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April 10th - 16th, 2016

Regional Updates

Rivkin Radler

Through three offices and 150 lawyers, Rivkin Radler consistently delivers focused and effective legal services. They’re committed to their best practices, requirements that go beyond professional and ethical standards. Their work product is clear, and delivered on time. As a result, their clients proceed with confidence.

They provide strong representation and build even stronger client relationships. Many clients have been placing their trust in them for more than 25 years. Their unwavering commitment to total client satisfaction is the driving force behind our firm.

They are the advisor-of-choice to successful individuals, middle-market companies, and large corporations.

“After over 45 years, a developer is willing to invest in new storefronts where they once stood before urban renewal tore down most of what once was “downtown” Huntington Station.  Gateway Plaza, and Northridge will add 33 studio and 51 one bedroom apartments to the area. The idea is to attract younger people to stay in Huntington Station, instead of moving to Brooklyn.

Very similar mixed use, higher density, 3 story buildings have been built in Huntington village, and more are on the way. There is a need for this type of housing. We can’t be closed minded to the fact that not everyone wants to live in a single family home.

We have waited too long for the area to be cleaned up. No one will build storefronts along NY Ave without apartments. And no one would shop there if they did. These two projects will support the businesses that move in on the ground level.  And why not?“

Statement from Matt Harris, Al White, Dennis Garetano & Elissa Kyle – Huntington Station residents

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Over 200 People Came to See the Draft Revitalization Plan for Downtown Kings Park

This past Saturday, over 200 people came to see the draft revitalization plan for downtown Kings Park. Over the past seven months, Vision’s design team has worked with the Kings Park Civic Association and the Kings Park Chamber of Commerce to develop a revitalization plan based on input from the public meeting last October, as well as numerous civic and chamber meetings over the past several months. The design team, which included Dean Gowen of Wendel engineers, Vision board members Glen Cherveny of GRCH Architecture and David Berg of DB Consulting, and Vision Planning Director Elissa Kyle, looked at both long term and much shorter term strategies for revitalization.

While any new development in Kings Park, including new restaurants or housing would require sewers, there are many things that can be done in the shorter term to begin the revitalization process. Pedestrian safety and streetscape improvements, modifications to municipal parking lots, façade changes and reconfiguration of public park spaces can be done prior to the installation of a sewer line and can make significant improvements to the downtown. Even more immediately, downtown events and improvements to maintenance can begin to improve the appearance of downtown and encourage residents to visit and spend time there. There was support for most of the proposals in the plan, especially sewering the downtown which had almost unanimous support of those at the presentation.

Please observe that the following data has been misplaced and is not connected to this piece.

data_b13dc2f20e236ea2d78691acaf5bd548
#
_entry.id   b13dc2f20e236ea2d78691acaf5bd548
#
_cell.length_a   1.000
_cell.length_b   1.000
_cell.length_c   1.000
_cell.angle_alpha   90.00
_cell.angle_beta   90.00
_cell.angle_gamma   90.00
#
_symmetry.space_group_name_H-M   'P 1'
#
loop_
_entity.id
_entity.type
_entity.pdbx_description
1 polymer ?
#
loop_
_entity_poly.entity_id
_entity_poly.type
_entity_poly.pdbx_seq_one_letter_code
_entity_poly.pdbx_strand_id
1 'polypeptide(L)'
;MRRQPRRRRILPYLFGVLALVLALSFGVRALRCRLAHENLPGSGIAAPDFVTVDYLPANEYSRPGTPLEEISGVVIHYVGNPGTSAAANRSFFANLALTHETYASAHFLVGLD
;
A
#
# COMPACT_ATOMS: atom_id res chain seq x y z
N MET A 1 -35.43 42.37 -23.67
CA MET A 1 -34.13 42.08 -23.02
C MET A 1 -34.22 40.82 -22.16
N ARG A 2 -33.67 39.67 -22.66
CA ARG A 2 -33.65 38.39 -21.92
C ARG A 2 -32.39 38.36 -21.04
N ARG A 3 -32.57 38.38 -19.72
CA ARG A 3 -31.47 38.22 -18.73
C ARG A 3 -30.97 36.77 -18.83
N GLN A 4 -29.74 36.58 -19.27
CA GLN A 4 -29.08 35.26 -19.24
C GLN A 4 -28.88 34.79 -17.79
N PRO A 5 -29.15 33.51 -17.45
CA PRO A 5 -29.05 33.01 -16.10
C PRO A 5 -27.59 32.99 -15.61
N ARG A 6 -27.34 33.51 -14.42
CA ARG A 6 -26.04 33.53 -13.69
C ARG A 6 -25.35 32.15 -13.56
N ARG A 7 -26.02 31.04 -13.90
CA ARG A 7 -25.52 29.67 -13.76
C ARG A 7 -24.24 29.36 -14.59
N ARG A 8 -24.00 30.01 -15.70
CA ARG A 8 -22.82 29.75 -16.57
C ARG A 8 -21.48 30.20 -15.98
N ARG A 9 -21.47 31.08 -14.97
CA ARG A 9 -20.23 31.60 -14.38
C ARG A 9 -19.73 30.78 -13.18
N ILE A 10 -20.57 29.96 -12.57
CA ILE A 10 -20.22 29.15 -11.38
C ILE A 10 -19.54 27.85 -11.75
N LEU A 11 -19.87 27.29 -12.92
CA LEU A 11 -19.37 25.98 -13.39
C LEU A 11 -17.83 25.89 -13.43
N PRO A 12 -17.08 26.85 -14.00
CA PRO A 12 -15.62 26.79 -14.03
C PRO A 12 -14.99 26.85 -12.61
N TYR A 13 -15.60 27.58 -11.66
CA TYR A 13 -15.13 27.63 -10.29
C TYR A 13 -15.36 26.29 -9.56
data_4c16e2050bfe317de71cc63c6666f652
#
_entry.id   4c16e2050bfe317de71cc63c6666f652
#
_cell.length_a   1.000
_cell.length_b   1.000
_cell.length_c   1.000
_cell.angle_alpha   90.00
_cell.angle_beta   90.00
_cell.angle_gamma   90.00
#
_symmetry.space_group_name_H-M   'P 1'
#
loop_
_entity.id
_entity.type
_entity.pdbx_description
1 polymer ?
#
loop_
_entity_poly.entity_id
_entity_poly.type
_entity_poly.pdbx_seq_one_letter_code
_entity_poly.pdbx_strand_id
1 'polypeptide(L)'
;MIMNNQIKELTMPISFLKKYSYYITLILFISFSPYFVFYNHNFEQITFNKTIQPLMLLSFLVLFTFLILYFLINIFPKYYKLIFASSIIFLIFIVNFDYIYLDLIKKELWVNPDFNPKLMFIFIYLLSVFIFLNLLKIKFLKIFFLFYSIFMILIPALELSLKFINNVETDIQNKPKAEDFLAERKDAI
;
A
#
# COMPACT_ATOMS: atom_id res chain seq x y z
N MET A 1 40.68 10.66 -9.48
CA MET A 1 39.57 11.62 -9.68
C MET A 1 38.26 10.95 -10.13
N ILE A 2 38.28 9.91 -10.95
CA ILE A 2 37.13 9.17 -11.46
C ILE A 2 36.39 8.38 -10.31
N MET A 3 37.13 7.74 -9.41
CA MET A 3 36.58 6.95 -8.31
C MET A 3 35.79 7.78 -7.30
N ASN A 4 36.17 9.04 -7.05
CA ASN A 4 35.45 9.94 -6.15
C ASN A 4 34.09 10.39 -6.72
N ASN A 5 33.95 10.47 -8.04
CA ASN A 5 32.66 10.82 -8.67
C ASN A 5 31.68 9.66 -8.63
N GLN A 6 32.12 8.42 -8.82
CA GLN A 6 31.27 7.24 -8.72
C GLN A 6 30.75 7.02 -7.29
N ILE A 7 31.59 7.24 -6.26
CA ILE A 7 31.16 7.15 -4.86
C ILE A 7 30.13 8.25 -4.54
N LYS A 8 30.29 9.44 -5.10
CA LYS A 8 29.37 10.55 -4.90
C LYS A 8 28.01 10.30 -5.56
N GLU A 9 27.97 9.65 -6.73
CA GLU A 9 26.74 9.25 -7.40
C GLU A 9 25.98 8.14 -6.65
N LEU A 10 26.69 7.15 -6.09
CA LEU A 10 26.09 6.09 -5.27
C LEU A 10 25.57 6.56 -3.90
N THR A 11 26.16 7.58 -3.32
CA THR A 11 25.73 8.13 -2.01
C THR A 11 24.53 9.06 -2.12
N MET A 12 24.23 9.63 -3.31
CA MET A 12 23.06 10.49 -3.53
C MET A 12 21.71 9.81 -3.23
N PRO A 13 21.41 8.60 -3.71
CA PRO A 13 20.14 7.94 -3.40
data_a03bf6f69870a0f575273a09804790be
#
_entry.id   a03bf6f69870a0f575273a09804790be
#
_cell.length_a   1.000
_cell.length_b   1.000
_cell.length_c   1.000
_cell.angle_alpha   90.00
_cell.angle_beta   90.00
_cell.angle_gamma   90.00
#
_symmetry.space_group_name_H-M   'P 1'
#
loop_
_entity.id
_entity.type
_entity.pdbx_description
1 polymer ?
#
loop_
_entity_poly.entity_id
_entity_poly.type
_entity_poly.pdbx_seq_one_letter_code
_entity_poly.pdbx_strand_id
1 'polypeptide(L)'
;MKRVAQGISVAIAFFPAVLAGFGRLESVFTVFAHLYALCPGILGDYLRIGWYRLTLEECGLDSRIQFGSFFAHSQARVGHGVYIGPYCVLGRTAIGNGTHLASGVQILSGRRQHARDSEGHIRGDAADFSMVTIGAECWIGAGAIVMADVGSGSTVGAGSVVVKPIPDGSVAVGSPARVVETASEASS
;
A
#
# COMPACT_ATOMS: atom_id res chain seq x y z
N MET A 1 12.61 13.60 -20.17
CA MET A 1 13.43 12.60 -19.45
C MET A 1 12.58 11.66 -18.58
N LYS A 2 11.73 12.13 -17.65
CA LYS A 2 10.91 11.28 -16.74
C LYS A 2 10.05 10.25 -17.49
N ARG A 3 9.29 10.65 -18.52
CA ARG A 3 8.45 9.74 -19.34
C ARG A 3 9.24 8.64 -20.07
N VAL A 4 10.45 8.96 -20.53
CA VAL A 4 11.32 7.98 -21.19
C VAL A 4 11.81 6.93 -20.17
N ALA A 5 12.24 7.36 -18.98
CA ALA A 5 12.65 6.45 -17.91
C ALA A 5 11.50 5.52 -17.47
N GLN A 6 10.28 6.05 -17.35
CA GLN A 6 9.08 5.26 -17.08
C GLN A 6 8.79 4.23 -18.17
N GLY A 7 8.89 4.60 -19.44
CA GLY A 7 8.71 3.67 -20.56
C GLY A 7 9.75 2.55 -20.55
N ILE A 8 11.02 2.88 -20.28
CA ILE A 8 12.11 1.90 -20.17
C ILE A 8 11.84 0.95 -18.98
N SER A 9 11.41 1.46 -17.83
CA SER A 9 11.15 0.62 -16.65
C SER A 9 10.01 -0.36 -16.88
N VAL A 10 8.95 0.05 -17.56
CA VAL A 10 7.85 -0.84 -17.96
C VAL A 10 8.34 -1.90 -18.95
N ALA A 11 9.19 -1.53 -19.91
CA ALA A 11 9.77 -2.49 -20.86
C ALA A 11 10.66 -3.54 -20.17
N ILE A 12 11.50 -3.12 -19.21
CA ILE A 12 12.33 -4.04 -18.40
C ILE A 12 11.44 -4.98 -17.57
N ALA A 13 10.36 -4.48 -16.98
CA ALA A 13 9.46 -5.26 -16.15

There were different ideas on how to best improve pedestrian safety, and concern about a lack of parking at the western end of downtown, and a desire to bury the overhead utilities. Moving forward Vision will incorporate the comments and suggestions from the meeting as well as others that the civic and chamber may receive, into the plan to develop it into a document that the residents, businesses, property owners and town government can use as a guide to further revitalization.

Huntington Station Revitalization Underway

Last Thursday, Vision Long Island joined Huntington Station residents in support of the Northridge mixed use development that was considered before the Town of Huntington ZBA.

The relatively modest proposal includes 6,200 sq ft of retail with 16 apartments. This project and the nearby the Gateway Plaza proposal which includes 66 apartments and 16,000 sq ft of retail are the first steps in bringing back a downtown that was lost due to misguided urban renewal policies from decades ago. Good to see the community out with over 2-1 support from Station residents including Huntington Matters.

Concerns that were raised included a desire to see the entirety of the plans for future development of the area, balancing the needs of parking for residents, shoppers and commuters and the dangerous roadway design from NYS Route 110. All speakers agreed that some form of traffic calming is needed on a wide four lane roadway to improve safety, enhance walkability and help bring back the town center that once was a focal point of the community.

After two years of local planning by Renaissance Downtowns and local input through Source the Station it is great to see progress.

In addition, the 7th Annual Huntington Station Spring Cleanup was held this weekend. Residents of all ages came together as they picked up litter and debris, and swept away the remnants of winter from sidewalks. The cleanup was sponsored by Huntington Matters, Friends of Huntington Station Latin Quarter, Huntington Station Business Improvement District, Huntington Station Happy Helpers, and 7-11.